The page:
Soon-Yi has completely ignored the fact that while Mia was window shopping for an abandoned child to adopt, her husband, renowned Andre Previn, also adopted her. Soon-Yi hit the jackpot! She was given a prestigious name. Or was Andre just a convenient pawn?

Despite her adoption, Soon-Yi felt uneasy from the start. She told New York magazine, that “There was a big excitement and hoopla around her. And she came to me and she threw her arms around me to give me a big hug. I'm standing there rigidly, thinking, Who is this woman, and can she get her hands off of me? She didn't ring true or sincere."

Now that’s a skill unique for a six or seven-year old. She sized Mia up immediately. Everyone was thrilled she was chosen. Oh, to hunt down her orphanage friends and see what life gave them. She could have grown up in the orphanage but would have had to work really hard and taken care of other children.

Instead she was chosen for a life of privilege but it quickly became apparent to Soon-Yi that her savior was Mommie Dearest. Soon-Yi’ believes her adoption had only one purpose, she had to take care of her brothers and sisters. The worst offense was that she had to iron Mia’s bedsheets when Woody came over. Did Soon-Yi ever consider that the other children were, like her, unwanted and it was very hard for them to be adopted? After accusing Mia of lacking love, she bluntly admits she disliked Mia, resented doing chores and caring for her brothers and sisters.

In Woody Allen’s book, Apropos Of Nothing, he repeats this comical nonsense.

“She spoke well of the orphanage to me. The nuns were kind to the kids. Then one day Mia showed up and adopted her. This was years before I knew Mia, but Soon-Yi remembers it well. Soon-Yi had no say in the matter. One would think of this as great good fortune but Soon-Yi, then seven, did not. She took an instant disliking to Mia, who showed up, plucked her from a life and friends she had gotten used to and liked, and showed no warmth nor empathy. Mia then took her out of an environment she had bonded with and on a tour of other orphanages, where Mia browsed for new orphans like one goes through the remaindered bins in a bookstore. Failing to find a human she fancied, Mia moved on.”

Excerpt From Apropos of Nothing by Woody Allen. This material may be protected by copyright.

The words Woody chooses, “browsed”, “remaindered bins” and “fancied”, paint a very nasty portrait of Mia.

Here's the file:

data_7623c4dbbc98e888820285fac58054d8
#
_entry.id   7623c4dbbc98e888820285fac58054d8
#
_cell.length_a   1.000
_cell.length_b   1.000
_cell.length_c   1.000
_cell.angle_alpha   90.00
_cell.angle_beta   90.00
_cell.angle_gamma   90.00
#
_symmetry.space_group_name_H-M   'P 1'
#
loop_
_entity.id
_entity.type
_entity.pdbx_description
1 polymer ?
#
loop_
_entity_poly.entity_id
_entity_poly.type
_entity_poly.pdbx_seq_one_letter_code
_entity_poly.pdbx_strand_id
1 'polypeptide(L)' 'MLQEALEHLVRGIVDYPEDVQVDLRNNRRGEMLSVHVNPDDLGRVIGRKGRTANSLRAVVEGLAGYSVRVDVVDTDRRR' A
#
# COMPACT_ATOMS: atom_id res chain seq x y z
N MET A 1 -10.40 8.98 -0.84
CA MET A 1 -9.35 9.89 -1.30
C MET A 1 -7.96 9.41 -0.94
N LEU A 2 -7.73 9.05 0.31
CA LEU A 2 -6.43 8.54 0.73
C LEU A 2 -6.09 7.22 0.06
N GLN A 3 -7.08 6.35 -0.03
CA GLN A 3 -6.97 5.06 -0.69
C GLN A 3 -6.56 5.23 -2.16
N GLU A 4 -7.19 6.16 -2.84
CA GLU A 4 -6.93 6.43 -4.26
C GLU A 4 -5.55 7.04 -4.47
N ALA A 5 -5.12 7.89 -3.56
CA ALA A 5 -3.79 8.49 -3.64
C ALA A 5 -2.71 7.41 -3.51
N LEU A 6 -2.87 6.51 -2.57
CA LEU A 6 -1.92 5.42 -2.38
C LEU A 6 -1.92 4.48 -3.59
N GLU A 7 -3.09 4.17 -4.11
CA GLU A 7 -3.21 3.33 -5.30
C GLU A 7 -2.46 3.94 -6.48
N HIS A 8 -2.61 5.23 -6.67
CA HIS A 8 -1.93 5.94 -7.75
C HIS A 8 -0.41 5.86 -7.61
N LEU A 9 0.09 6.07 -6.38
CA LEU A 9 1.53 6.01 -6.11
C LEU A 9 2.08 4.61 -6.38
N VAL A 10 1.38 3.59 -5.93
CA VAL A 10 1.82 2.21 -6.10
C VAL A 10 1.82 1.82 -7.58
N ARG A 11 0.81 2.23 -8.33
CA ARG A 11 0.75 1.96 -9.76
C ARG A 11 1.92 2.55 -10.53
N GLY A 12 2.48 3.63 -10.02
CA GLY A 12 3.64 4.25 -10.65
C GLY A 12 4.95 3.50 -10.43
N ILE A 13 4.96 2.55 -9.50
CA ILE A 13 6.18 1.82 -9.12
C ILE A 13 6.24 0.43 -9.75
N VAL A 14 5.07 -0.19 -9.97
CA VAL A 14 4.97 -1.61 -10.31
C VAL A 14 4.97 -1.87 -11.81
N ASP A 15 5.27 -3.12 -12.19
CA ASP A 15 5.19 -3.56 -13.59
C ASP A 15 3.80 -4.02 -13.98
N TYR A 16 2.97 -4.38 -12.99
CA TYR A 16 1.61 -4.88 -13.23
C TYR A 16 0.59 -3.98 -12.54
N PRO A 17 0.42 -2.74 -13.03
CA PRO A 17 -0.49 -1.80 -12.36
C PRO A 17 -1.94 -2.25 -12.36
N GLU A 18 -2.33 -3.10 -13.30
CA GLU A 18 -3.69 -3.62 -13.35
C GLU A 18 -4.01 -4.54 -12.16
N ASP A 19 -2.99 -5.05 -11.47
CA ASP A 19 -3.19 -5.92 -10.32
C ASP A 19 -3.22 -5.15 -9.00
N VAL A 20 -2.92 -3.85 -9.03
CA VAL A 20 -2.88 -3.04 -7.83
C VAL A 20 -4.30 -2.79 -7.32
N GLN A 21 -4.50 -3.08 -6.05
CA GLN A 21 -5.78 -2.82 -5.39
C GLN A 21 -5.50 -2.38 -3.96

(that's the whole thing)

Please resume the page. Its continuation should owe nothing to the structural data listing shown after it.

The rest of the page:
No one ever told Soon-Yi that most Americans have grandparents, or great-grandparents that came from big families of 8, 9 and beyond children. Everyone had to help out. It is what one does when part of a big family.

Soon-Yi described her childhood with Mia as physically and emotionally abusive: In the article, Soon-Yi illustrated fending for herself and feeling like an outsider all the time. "Mia wasn't maternal to me from the get-go," she said.

Both Soon-Yi and Woody ignore her adopted father, Andre Previn. Mia married Previn in 1970 and moved to London. Their life in London was intellectually stimulating, glamorous and full of children. The couple had three children of their own and they then adopted Vietnamese infants Lark Song and Summer "Daisy" Song, followed by Soon-Yi Previn. Previn and Farrow divorced in 1979. In the aftermath of the scandal involving Soon-Yi and Mia Farrow's partner Woody Allen, Previn said of Soon-Yi, "She does not exist.”

Soon-Yi referred to herself as a "domestic" when she was growing up. "In Connecticut, Lark cooked, and we cleaned the bathrooms, cleared the dishes, washed up, and did the sweeping. When Woody started coming up to Connecticut, I ironed Mia's sheets," she said.

She judged Mia’s parenting skills as a "total breakdown of your spirit."

What is more chilling is that Soon-Yi does not understand that what she said was idiotic to everyone. Let’s defend Mia on this. With Woody only paying Mia $300,000 (before taxes) per film, she needed to give her daughters chores. She could barely pay the rent on her New York City apartment and the house in Connecticut. No wonder two of Mia’s daughters were caught shoplifting lipstick.